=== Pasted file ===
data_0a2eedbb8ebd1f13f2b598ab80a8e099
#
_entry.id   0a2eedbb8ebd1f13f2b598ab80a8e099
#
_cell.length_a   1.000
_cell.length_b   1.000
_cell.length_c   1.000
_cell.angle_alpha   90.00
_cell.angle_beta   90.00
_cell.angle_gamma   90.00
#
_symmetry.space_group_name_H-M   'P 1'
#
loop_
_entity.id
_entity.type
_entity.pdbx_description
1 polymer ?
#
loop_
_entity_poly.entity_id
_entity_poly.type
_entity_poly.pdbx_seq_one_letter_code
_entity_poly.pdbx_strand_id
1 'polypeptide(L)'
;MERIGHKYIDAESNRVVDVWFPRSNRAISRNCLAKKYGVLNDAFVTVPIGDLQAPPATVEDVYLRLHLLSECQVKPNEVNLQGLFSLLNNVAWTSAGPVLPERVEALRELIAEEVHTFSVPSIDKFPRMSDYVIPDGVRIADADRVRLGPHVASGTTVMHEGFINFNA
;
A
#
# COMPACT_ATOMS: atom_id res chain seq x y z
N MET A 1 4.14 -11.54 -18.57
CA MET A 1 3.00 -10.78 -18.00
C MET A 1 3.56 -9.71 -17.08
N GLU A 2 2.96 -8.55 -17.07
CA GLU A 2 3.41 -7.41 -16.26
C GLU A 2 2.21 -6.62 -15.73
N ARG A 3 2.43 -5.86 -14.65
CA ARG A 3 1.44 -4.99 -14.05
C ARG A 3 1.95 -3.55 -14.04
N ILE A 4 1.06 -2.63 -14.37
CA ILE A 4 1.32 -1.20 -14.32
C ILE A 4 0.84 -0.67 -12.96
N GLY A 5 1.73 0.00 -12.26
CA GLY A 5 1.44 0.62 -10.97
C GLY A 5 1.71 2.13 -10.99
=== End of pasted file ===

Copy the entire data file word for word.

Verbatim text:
data_0a2eedbb8ebd1f13f2b598ab80a8e099
#
_entry.id   0a2eedbb8ebd1f13f2b598ab80a8e099
#
_cell.length_a   1.000
_cell.length_b   1.000
_cell.length_c   1.000
_cell.angle_alpha   90.00
_cell.angle_beta   90.00
_cell.angle_gamma   90.00
#
_symmetry.space_group_name_H-M   'P 1'
#
loop_
_entity.id
_entity.type
_entity.pdbx_description
1 polymer ?
#
loop_
_entity_poly.entity_id
_entity_poly.type
_entity_poly.pdbx_seq_one_letter_code
_entity_poly.pdbx_strand_id
1 'polypeptide(L)'
;MERIGHKYIDAESNRVVDVWFPRSNRAISRNCLAKKYGVLNDAFVTVPIGDLQAPPATVEDVYLRLHLLSECQVKPNEVNLQGLFSLLNNVAWTSAGPVLPERVEALRELIAEEVHTFSVPSIDKFPRMSDYVIPDGVRIADADRVRLGPHVASGTTVMHEGFINFNA
;
A
#
# COMPACT_ATOMS: atom_id res chain seq x y z
N MET A 1 4.14 -11.54 -18.57
CA MET A 1 3.00 -10.78 -18.00
C MET A 1 3.56 -9.71 -17.08
N GLU A 2 2.96 -8.55 -17.07
CA GLU A 2 3.41 -7.41 -16.26
C GLU A 2 2.21 -6.62 -15.73
N ARG A 3 2.43 -5.86 -14.65
CA ARG A 3 1.44 -4.99 -14.05
C ARG A 3 1.95 -3.55 -14.04
N ILE A 4 1.06 -2.63 -14.37
CA ILE A 4 1.32 -1.20 -14.32
C ILE A 4 0.84 -0.67 -12.96
N GLY A 5 1.73 0.00 -12.26
CA GLY A 5 1.44 0.62 -10.97
C GLY A 5 1.71 2.13 -10.99